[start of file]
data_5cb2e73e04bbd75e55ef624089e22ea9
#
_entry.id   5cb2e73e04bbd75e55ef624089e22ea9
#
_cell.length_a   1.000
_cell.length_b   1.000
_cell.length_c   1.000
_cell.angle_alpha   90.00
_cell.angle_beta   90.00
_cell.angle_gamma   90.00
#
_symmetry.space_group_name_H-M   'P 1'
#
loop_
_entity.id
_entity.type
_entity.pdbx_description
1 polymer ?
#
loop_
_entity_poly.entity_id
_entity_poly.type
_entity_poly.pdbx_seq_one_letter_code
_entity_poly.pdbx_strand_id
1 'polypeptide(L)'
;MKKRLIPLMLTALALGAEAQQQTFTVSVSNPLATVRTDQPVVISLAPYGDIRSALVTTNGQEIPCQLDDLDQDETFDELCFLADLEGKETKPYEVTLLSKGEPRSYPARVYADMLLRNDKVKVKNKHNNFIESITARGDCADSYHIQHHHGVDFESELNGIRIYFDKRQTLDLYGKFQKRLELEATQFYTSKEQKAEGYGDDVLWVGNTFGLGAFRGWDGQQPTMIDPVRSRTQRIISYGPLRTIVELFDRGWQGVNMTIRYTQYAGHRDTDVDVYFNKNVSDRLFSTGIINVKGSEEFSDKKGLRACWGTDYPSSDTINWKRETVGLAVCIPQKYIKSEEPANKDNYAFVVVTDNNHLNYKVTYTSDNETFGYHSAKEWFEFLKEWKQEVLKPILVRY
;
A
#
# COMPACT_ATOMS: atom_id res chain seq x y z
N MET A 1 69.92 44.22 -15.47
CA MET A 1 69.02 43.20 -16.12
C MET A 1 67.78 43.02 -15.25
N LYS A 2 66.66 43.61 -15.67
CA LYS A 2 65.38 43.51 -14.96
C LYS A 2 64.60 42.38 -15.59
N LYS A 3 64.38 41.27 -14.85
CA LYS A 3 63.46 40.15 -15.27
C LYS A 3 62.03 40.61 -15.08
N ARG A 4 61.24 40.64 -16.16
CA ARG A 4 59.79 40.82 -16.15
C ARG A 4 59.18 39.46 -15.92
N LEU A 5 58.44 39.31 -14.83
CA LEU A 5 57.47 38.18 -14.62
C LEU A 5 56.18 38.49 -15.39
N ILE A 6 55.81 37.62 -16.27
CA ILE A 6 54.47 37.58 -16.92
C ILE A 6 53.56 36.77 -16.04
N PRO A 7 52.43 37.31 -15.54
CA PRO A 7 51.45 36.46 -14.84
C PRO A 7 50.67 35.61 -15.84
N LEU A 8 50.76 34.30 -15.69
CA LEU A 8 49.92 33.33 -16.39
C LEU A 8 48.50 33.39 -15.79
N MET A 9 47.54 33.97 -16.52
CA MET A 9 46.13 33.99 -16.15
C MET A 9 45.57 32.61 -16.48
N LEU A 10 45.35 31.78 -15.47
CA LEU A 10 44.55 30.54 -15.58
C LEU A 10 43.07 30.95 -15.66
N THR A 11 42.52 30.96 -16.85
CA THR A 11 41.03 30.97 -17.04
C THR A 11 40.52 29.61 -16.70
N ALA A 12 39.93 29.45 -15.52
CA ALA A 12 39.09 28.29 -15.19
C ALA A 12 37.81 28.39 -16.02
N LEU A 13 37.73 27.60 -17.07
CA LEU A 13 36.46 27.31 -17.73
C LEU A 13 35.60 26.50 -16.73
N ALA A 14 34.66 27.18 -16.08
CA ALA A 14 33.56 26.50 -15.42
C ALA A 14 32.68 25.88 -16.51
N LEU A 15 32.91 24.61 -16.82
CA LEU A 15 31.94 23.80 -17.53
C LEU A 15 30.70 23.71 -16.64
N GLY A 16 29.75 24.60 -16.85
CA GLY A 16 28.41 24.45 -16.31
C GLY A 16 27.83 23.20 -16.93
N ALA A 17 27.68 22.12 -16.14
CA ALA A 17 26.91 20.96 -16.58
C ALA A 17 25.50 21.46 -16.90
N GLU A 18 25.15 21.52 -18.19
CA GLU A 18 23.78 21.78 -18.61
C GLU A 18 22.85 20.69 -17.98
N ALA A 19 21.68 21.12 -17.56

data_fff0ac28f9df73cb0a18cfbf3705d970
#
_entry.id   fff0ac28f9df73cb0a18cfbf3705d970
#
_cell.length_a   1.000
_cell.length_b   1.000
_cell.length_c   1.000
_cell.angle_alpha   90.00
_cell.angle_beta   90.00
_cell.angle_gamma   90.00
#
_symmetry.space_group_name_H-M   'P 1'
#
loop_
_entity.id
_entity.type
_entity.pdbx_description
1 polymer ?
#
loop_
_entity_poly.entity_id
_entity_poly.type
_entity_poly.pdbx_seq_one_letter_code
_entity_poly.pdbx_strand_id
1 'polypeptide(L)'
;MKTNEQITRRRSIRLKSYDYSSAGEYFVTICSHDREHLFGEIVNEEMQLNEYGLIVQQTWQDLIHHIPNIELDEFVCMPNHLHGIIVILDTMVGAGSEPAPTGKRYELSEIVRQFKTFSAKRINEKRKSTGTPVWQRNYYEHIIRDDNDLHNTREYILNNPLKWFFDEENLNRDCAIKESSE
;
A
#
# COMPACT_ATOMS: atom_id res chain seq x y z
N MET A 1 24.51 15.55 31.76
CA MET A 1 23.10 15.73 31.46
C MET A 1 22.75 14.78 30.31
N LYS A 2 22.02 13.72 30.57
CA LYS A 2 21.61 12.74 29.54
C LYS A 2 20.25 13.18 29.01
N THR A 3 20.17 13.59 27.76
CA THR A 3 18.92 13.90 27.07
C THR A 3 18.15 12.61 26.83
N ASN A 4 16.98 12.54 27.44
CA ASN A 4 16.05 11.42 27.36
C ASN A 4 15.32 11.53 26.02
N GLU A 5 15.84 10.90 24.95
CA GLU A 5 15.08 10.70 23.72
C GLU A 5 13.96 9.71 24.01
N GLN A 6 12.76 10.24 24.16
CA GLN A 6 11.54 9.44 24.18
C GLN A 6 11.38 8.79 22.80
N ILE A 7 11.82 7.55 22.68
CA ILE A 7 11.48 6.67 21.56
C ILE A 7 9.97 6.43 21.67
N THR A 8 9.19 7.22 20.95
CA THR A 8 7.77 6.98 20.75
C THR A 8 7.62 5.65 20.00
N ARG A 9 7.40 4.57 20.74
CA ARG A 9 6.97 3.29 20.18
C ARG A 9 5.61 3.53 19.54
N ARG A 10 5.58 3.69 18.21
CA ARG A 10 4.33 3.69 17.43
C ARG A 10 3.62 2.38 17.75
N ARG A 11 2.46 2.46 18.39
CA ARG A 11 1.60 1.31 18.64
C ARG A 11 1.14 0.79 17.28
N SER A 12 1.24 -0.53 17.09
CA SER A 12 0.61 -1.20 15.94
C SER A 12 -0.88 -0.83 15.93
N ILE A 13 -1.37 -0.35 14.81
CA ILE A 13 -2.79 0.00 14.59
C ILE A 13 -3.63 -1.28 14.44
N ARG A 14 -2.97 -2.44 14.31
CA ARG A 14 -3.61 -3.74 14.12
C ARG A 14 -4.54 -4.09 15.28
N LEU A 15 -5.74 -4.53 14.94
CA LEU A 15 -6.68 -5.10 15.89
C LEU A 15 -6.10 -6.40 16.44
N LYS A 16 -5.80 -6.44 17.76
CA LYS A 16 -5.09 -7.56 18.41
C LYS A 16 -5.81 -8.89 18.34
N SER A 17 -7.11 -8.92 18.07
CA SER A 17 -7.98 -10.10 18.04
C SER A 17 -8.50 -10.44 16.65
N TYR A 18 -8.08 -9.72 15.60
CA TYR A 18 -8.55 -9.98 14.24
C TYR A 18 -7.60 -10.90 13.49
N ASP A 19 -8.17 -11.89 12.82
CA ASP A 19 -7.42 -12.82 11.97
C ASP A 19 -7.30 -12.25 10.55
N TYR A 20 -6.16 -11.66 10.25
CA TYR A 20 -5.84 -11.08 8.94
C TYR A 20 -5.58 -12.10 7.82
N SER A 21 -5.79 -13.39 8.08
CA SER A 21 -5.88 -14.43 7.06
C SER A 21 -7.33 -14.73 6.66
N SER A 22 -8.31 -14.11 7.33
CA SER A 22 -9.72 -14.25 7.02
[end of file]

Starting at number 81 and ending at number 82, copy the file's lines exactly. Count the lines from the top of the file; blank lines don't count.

C ALA A 17 25.50 21.46 -16.90
N GLU A 18 25.15 21.52 -18.19